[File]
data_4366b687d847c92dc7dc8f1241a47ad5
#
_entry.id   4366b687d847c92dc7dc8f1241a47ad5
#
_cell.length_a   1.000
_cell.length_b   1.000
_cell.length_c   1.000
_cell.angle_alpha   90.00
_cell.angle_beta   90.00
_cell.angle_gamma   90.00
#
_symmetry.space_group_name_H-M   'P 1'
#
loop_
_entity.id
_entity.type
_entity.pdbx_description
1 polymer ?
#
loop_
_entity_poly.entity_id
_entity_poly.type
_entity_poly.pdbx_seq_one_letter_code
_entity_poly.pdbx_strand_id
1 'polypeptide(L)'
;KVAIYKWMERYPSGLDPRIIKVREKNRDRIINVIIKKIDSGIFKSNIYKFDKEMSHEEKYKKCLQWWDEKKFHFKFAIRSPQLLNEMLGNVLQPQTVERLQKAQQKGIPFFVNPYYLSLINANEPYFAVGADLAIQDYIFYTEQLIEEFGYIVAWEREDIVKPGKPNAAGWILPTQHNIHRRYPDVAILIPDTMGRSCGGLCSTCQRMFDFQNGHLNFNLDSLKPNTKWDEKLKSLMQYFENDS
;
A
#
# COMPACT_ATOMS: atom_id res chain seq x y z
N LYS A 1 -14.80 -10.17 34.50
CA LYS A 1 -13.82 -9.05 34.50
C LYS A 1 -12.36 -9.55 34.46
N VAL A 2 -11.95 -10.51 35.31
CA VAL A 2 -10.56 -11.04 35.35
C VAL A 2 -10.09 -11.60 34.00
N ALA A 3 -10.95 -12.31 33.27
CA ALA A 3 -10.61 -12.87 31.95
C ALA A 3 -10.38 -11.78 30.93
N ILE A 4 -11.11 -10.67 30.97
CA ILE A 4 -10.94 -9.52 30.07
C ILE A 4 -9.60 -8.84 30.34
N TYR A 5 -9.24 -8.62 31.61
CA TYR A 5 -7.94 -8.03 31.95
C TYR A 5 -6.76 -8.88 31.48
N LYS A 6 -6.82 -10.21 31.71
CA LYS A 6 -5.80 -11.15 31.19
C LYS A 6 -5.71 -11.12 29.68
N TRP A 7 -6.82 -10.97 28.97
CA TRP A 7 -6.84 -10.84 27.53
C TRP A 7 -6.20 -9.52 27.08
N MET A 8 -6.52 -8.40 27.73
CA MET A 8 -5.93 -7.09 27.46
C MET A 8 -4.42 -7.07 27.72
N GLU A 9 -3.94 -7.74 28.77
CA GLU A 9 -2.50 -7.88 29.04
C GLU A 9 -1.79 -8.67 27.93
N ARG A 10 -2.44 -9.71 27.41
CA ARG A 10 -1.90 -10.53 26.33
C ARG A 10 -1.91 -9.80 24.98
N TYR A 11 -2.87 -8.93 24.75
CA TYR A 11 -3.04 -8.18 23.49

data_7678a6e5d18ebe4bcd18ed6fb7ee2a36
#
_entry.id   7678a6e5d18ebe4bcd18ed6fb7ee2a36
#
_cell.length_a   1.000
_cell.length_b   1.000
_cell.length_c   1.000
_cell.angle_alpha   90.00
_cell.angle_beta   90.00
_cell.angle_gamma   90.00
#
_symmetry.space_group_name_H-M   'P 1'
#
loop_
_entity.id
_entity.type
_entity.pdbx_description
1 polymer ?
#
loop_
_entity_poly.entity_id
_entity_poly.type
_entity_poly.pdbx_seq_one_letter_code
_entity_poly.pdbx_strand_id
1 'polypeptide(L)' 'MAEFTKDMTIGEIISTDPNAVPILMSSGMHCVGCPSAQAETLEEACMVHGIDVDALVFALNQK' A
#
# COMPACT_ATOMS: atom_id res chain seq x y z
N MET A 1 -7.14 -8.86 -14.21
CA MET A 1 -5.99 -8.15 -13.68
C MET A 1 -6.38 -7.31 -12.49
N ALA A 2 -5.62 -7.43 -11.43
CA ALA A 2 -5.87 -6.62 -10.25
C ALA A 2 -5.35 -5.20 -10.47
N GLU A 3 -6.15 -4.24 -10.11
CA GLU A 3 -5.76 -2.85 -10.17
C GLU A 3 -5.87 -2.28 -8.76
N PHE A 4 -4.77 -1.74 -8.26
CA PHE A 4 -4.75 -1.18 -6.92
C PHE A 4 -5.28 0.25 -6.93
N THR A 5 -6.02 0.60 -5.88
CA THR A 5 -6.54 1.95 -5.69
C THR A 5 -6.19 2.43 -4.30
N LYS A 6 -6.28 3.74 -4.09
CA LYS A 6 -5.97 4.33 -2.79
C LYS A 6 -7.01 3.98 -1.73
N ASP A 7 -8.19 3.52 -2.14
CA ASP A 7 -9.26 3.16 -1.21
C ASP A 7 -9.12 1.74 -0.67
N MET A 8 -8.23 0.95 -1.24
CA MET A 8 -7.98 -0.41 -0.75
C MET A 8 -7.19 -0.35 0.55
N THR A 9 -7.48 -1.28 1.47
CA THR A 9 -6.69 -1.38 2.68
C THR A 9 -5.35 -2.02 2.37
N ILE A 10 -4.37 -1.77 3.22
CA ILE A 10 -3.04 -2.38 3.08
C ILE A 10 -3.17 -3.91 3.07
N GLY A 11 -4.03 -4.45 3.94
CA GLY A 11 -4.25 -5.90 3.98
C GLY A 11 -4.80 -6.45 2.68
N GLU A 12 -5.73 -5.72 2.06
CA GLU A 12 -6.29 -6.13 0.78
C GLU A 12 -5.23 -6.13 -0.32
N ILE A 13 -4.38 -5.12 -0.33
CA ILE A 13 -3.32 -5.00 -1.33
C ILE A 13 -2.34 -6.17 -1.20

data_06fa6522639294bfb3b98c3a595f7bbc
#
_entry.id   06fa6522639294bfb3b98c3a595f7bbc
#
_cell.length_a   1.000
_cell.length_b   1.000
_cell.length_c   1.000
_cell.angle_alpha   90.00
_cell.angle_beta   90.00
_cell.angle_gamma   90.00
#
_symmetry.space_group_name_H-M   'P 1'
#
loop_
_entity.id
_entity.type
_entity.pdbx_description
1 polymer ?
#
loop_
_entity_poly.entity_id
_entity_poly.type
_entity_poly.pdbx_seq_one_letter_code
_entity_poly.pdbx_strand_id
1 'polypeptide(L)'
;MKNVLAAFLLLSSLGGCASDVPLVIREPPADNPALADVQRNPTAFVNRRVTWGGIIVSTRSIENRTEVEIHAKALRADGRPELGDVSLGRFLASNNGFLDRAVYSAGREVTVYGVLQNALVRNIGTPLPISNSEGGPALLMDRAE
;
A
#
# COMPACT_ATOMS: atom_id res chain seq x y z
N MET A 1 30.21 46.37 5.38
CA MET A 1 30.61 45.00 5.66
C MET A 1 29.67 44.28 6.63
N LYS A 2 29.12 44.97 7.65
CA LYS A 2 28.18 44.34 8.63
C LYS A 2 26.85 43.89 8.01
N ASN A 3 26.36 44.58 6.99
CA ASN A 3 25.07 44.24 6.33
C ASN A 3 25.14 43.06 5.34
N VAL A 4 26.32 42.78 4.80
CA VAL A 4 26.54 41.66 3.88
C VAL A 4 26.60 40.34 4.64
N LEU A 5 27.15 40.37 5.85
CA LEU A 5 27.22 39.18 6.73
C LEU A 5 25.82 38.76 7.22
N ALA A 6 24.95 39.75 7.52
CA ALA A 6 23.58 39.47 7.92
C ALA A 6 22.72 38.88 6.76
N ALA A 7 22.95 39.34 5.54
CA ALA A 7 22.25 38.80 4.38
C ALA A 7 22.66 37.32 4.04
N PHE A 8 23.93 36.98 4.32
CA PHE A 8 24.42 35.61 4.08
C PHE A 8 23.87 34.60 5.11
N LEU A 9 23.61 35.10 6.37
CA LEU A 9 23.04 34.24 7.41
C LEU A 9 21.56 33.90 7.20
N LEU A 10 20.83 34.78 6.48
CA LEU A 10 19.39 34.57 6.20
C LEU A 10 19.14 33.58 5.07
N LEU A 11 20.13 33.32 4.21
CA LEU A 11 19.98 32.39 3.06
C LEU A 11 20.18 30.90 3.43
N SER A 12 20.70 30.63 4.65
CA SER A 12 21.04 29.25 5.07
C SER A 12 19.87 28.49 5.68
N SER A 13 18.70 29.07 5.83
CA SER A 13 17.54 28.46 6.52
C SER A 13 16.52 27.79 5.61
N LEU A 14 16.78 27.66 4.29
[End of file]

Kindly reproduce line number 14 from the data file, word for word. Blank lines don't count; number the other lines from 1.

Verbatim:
loop_